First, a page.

MERRILLVILLE, November 20, 2016 – The Jubilee Year of Mercy may be officially ending today, but it has inspired a new Mercy Fund being established through the Catholic Foundation for Northwest Indiana to continue supporting works of mercy in the Diocese of Gary.
Bishop Donald J. Hying is using a $1,900 donation from the Poor Handmaids of Jesus Christ to create the Mercy Fund, an endowment whose annual earnings will be awarded through competitive grants to organizations and institutions sponsoring programs that perform the Corporal and Spiritual Works of Mercy. In addition, the bishop has announced an additional contribution of $10,000 from his personal funds to encourage other donations.
“Recently, Pope Francis invited each diocese to imagine a creative way to continue the legacy of the Year of Mercy,” Bishop Hying explained. “This Mercy Fund, sponsored by the Catholic Foundation of NWI, will allow all of us to contribute to that legacy. Once we have it up and running, I encourage everyone to contribute to it.”
The goal, added the bishop, is to raise an endowment fund of at least $500,000.
“The Poor Handmaids of Jesus Christ are very happy that our contribution will serve as seed money for this special fund Bishop Hying is creating,” said Sister Judith Diltz, PHJC provincial, who participated in the Oct. 22-23 Coming Home celebration that featured an award presentation honoring a number of individuals and organizations who have worked with the PHJC in Northwest Indiana over the years, including Bishop Hying and the Diocese of Gary.
“We chose the amount because it represents that year (1900) that we Sisters first came to minister in Northwest Indiana,” added Sister Judith. “So we celebrate the ongoing presence that we’ve had in the diocese, and we are delighted that the money will be part of a fund that will continue to keep ministries alive and addressing needs, especially our (focus), which is with women and children though education and health care and social services.”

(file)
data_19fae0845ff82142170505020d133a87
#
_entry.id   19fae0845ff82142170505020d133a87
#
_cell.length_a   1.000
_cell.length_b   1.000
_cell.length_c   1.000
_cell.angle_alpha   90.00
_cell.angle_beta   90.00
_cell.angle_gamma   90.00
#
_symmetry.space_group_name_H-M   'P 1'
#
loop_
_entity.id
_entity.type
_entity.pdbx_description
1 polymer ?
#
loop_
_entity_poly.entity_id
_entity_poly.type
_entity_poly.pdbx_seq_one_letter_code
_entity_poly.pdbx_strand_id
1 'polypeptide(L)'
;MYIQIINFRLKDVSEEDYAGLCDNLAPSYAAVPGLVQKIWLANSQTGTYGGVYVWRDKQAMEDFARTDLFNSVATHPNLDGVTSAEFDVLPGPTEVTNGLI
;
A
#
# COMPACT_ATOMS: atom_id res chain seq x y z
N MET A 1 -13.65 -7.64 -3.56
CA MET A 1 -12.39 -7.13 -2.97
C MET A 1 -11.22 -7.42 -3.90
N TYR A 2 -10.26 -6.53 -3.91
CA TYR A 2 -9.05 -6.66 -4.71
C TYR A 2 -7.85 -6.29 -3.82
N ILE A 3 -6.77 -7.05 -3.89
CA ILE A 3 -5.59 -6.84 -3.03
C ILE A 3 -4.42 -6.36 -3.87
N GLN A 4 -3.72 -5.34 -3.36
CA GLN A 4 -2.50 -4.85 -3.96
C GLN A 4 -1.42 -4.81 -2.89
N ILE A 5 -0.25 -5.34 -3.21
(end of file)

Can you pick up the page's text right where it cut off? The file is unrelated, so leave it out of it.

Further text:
According to Bishop Hying, “On an annual basis, earnings from the Mercy Fund will be distributed to organizations and institutions right here in our own diocese that heroically and generously live out the Corporal and Spiritual Works of Mercy. . .it is important work of the diocese.”
The Mercy Fund will be officially unveiled Dec. 1 at an invitation-only Friends of the Foundation Reception, according to Liz Metts, executive director of the Catholic Foundation for Northwest Indiana.
“I am really excited about the Mercy Fund,” she said. “This will be the foundation’s first restricted fund. . .our first grant-making endowment fund.”
Through investments, income will be earned and five percent of the total endowment will be distributed each year by way of competitive grants. Metts said eligibility criteria for grants will be established by the foundation board, a formal application and timeline will be developed, and a board subcommittee will be named to review applications and choose the grantees – which could vary year-to-year from one larger grant amount to several mini-grants.
“Until now we have been just an endowment foundation, like a third-party removed,’ Metts explained. “Someone really supportive of Catholic Charities can give to them, and Catholic Charities decides to put those funds in their endowment fund with the foundation, then withdraw it as needed. Nativity of our Savior parish has two funds with us – one for the parish and one for the school – and they take a monthly collection, but that money is (invested) just for Nativity.”
Metts said the hope is that the Mercy Fund “will really attract our parishioners and lead them to us as a hub for the needs of the diocese. We hope they will really be on the lookout for works of mercy in our diocese. With a grant-making fund like this, we can capitalize each year through publicity and share with the donors how their funds are being put to good use.”
The foundation will publicize the Mercy Fund through individual correspondence to potential donors, “getting out to the parishes to talk about it, and holding a workshop to educate potential donors,” she added.
“With this unifying support for acts of mercy in the diocese, people will know that they can make a donation and it will be there forever,” Metts said. “It saves the donor having to do the leg work and research on different ministries, and they can trust us to put their money to the best use.”
This article was written by Marlene Zloza, of Northwest Indiana Catholic. Please visit them at NWI Catholic Online.